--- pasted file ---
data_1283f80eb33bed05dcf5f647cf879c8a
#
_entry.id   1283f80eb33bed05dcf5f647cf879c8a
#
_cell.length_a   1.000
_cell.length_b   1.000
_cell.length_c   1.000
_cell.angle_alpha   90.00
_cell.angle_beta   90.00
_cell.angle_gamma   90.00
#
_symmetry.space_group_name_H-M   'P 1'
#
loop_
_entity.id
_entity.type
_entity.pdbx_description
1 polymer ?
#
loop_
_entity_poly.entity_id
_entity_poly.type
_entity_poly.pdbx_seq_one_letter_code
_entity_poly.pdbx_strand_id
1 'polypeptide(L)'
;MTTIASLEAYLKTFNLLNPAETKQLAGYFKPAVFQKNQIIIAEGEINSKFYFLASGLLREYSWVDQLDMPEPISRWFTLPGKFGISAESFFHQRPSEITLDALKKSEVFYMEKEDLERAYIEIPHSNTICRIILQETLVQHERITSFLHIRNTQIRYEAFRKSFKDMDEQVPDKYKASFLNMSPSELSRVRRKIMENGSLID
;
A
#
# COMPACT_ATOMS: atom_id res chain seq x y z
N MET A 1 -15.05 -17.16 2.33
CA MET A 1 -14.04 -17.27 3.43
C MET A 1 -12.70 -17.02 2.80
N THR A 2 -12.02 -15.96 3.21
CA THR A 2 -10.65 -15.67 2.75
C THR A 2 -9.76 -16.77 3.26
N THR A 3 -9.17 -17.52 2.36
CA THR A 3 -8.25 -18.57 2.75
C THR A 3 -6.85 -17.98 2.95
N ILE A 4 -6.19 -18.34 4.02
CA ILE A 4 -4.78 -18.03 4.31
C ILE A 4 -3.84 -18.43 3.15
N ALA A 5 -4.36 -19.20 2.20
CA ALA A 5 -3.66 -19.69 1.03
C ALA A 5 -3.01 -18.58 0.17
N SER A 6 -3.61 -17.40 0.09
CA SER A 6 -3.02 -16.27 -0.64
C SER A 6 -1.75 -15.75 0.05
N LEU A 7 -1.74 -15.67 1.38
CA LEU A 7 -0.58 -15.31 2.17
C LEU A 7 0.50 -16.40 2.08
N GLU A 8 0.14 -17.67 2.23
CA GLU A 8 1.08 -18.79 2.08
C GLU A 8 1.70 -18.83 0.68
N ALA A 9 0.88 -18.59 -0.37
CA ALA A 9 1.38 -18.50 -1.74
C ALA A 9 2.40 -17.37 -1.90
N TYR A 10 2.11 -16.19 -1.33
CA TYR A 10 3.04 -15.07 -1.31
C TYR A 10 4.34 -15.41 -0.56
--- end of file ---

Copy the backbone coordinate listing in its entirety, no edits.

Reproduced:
data_1283f80eb33bed05dcf5f647cf879c8a
#
_entry.id   1283f80eb33bed05dcf5f647cf879c8a
#
_cell.length_a   1.000
_cell.length_b   1.000
_cell.length_c   1.000
_cell.angle_alpha   90.00
_cell.angle_beta   90.00
_cell.angle_gamma   90.00
#
_symmetry.space_group_name_H-M   'P 1'
#
loop_
_entity.id
_entity.type
_entity.pdbx_description
1 polymer ?
#
loop_
_entity_poly.entity_id
_entity_poly.type
_entity_poly.pdbx_seq_one_letter_code
_entity_poly.pdbx_strand_id
1 'polypeptide(L)'
;MTTIASLEAYLKTFNLLNPAETKQLAGYFKPAVFQKNQIIIAEGEINSKFYFLASGLLREYSWVDQLDMPEPISRWFTLPGKFGISAESFFHQRPSEITLDALKKSEVFYMEKEDLERAYIEIPHSNTICRIILQETLVQHERITSFLHIRNTQIRYEAFRKSFKDMDEQVPDKYKASFLNMSPSELSRVRRKIMENGSLID
;
A
#
# COMPACT_ATOMS: atom_id res chain seq x y z
N MET A 1 -15.05 -17.16 2.33
CA MET A 1 -14.04 -17.27 3.43
C MET A 1 -12.70 -17.02 2.80
N THR A 2 -12.02 -15.96 3.21
CA THR A 2 -10.65 -15.67 2.75
C THR A 2 -9.76 -16.77 3.26
N THR A 3 -9.17 -17.52 2.36
CA THR A 3 -8.25 -18.57 2.75
C THR A 3 -6.85 -17.98 2.95
N ILE A 4 -6.19 -18.34 4.02
CA ILE A 4 -4.78 -18.03 4.31
C ILE A 4 -3.84 -18.43 3.15
N ALA A 5 -4.36 -19.20 2.20
CA ALA A 5 -3.66 -19.69 1.03
C ALA A 5 -3.01 -18.58 0.17
N SER A 6 -3.61 -17.40 0.09
CA SER A 6 -3.02 -16.27 -0.64
C SER A 6 -1.75 -15.75 0.05
N LEU A 7 -1.74 -15.67 1.38
CA LEU A 7 -0.58 -15.31 2.17
C LEU A 7 0.50 -16.40 2.08
N GLU A 8 0.14 -17.67 2.23
CA GLU A 8 1.08 -18.79 2.08
C GLU A 8 1.70 -18.83 0.68
N ALA A 9 0.88 -18.59 -0.37
CA ALA A 9 1.38 -18.50 -1.74
C ALA A 9 2.40 -17.37 -1.90
N TYR A 10 2.11 -16.19 -1.33
CA TYR A 10 3.04 -15.07 -1.31
C TYR A 10 4.34 -15.41 -0.56